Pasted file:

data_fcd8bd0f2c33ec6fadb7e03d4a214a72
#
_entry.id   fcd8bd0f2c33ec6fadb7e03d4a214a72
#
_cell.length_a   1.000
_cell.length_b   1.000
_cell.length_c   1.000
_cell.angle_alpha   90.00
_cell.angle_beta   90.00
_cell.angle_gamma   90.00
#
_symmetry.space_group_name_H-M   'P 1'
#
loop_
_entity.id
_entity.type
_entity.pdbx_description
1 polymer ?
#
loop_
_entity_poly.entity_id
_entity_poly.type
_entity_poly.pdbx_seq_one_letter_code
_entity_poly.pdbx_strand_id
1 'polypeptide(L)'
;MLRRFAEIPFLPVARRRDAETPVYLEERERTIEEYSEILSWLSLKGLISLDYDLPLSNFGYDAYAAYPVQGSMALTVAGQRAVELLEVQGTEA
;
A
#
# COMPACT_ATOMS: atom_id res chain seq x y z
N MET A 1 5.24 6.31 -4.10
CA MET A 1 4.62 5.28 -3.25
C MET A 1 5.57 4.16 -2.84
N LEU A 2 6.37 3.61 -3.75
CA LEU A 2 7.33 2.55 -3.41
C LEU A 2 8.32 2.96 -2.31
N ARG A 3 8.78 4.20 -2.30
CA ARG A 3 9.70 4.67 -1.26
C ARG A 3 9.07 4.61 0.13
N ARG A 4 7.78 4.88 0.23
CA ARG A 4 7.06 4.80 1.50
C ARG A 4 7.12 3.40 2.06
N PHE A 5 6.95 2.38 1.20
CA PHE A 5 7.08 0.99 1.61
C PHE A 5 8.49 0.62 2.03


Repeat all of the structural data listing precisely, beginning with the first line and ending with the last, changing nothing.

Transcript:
data_fcd8bd0f2c33ec6fadb7e03d4a214a72
#
_entry.id   fcd8bd0f2c33ec6fadb7e03d4a214a72
#
_cell.length_a   1.000
_cell.length_b   1.000
_cell.length_c   1.000
_cell.angle_alpha   90.00
_cell.angle_beta   90.00
_cell.angle_gamma   90.00
#
_symmetry.space_group_name_H-M   'P 1'
#
loop_
_entity.id
_entity.type
_entity.pdbx_description
1 polymer ?
#
loop_
_entity_poly.entity_id
_entity_poly.type
_entity_poly.pdbx_seq_one_letter_code
_entity_poly.pdbx_strand_id
1 'polypeptide(L)'
;MLRRFAEIPFLPVARRRDAETPVYLEERERTIEEYSEILSWLSLKGLISLDYDLPLSNFGYDAYAAYPVQGSMALTVAGQRAVELLEVQGTEA
;
A
#
# COMPACT_ATOMS: atom_id res chain seq x y z
N MET A 1 5.24 6.31 -4.10
CA MET A 1 4.62 5.28 -3.25
C MET A 1 5.57 4.16 -2.84
N LEU A 2 6.37 3.61 -3.75
CA LEU A 2 7.33 2.55 -3.41
C LEU A 2 8.32 2.96 -2.31
N ARG A 3 8.78 4.20 -2.30
CA ARG A 3 9.70 4.67 -1.26
C ARG A 3 9.07 4.61 0.13
N ARG A 4 7.78 4.88 0.23
CA ARG A 4 7.06 4.80 1.50
C ARG A 4 7.12 3.40 2.06
N PHE A 5 6.95 2.38 1.20
CA PHE A 5 7.08 0.99 1.61
C PHE A 5 8.49 0.62 2.03